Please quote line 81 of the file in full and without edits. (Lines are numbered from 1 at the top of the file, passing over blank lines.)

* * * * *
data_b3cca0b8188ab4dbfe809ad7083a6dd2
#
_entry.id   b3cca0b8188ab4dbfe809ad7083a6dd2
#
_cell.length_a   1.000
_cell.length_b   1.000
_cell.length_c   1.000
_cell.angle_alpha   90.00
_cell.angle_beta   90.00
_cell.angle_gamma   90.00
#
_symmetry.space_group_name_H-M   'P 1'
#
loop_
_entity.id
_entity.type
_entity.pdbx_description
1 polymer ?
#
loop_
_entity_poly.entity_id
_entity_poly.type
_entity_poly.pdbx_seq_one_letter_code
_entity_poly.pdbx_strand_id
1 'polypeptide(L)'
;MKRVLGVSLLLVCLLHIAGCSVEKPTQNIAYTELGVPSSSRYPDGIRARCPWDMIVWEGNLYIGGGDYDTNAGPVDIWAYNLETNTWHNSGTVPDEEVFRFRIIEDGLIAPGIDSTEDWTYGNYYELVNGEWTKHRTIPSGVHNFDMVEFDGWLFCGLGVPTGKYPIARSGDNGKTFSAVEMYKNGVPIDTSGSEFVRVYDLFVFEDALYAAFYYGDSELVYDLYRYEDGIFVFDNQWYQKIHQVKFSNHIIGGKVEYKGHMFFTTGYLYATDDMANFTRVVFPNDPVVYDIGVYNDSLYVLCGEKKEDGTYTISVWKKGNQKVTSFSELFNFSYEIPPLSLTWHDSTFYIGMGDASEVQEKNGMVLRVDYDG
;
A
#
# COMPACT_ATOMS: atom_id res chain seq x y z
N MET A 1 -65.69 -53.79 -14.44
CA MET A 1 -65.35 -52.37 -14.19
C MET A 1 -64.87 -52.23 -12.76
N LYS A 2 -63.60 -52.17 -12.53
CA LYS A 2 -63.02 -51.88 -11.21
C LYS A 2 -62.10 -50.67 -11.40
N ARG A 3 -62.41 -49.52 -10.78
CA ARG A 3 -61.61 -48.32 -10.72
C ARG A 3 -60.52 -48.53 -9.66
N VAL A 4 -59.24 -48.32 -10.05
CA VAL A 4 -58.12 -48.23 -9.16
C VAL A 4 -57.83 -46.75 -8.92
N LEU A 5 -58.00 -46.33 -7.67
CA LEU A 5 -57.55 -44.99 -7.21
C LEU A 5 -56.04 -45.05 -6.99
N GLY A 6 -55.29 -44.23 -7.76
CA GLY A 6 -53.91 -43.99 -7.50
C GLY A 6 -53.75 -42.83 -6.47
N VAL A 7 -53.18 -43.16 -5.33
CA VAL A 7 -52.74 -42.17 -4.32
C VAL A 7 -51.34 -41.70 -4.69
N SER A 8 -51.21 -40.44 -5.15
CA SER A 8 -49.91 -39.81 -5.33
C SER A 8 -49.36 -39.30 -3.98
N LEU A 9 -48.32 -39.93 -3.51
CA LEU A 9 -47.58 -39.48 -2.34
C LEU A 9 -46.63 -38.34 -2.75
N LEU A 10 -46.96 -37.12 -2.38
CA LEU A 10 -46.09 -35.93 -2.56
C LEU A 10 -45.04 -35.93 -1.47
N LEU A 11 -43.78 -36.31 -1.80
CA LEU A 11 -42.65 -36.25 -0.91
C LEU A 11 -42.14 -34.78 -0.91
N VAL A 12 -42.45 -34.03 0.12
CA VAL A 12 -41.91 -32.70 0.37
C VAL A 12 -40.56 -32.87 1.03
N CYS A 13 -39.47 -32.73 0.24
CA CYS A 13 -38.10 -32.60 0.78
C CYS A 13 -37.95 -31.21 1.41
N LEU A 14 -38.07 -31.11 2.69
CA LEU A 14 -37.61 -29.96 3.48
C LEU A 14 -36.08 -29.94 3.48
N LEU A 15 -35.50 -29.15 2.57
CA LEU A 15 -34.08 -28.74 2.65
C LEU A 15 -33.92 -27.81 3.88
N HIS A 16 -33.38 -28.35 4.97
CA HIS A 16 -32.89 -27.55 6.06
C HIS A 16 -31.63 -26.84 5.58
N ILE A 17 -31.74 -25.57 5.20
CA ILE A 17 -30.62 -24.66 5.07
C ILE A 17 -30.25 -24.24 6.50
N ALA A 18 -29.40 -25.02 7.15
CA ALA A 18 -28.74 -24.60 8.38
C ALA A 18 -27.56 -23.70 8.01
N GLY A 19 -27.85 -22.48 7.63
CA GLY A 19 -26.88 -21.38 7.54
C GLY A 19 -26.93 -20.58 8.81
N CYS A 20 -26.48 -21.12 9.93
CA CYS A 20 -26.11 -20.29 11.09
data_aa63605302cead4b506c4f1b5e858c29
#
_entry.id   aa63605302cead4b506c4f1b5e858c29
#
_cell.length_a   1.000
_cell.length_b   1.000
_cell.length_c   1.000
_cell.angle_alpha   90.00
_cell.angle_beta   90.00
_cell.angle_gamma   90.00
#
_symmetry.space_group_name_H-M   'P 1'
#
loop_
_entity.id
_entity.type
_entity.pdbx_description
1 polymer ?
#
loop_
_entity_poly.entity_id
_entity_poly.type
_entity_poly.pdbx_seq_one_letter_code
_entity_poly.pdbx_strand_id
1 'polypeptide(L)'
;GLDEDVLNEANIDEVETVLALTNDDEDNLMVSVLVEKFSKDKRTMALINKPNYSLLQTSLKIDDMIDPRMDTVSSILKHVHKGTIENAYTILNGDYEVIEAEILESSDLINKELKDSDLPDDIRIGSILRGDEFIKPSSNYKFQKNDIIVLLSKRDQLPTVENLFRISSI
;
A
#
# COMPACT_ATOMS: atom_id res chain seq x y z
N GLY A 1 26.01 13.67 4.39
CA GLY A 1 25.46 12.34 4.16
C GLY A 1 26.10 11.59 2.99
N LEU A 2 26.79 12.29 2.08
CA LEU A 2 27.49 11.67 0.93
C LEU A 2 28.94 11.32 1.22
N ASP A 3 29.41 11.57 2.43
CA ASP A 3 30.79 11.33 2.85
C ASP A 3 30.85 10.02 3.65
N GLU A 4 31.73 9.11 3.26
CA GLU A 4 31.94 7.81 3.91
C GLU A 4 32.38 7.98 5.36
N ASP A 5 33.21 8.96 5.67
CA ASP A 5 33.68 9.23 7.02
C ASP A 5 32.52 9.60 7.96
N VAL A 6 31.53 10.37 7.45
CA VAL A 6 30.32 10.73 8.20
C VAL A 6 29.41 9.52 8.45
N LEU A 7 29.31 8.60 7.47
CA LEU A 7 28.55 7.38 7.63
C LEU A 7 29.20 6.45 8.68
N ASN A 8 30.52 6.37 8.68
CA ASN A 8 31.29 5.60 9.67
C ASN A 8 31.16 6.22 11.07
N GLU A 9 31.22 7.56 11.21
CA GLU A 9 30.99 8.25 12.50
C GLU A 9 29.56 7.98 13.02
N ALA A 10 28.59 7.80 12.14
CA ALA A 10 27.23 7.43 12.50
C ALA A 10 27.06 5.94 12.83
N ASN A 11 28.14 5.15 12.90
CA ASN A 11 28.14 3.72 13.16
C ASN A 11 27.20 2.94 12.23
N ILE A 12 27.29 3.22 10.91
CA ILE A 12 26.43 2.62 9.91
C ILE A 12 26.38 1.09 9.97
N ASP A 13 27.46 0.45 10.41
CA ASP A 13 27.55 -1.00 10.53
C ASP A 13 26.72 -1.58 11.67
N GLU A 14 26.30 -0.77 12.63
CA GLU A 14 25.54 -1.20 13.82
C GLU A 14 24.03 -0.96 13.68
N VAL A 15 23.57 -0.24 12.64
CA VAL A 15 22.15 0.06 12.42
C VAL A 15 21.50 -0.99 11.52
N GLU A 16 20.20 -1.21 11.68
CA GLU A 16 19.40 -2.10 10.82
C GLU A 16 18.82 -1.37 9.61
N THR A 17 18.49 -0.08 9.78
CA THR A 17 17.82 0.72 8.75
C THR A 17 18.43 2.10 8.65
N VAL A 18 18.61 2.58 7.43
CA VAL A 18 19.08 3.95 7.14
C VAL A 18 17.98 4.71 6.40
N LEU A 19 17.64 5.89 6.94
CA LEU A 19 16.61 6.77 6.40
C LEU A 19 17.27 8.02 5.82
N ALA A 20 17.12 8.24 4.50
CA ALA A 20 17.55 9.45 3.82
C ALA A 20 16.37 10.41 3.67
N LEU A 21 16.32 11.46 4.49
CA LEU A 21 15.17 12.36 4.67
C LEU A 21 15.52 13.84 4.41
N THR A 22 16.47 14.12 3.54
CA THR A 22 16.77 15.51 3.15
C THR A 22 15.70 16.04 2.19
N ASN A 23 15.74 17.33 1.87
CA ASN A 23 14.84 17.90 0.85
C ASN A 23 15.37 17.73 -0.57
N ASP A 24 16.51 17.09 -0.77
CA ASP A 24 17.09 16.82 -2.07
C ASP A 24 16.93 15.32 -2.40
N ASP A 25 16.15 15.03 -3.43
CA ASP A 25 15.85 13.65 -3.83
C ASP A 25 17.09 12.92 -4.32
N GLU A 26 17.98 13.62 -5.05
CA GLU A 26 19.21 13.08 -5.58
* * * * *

C ILE A 17 -30.25 -24.24 6.50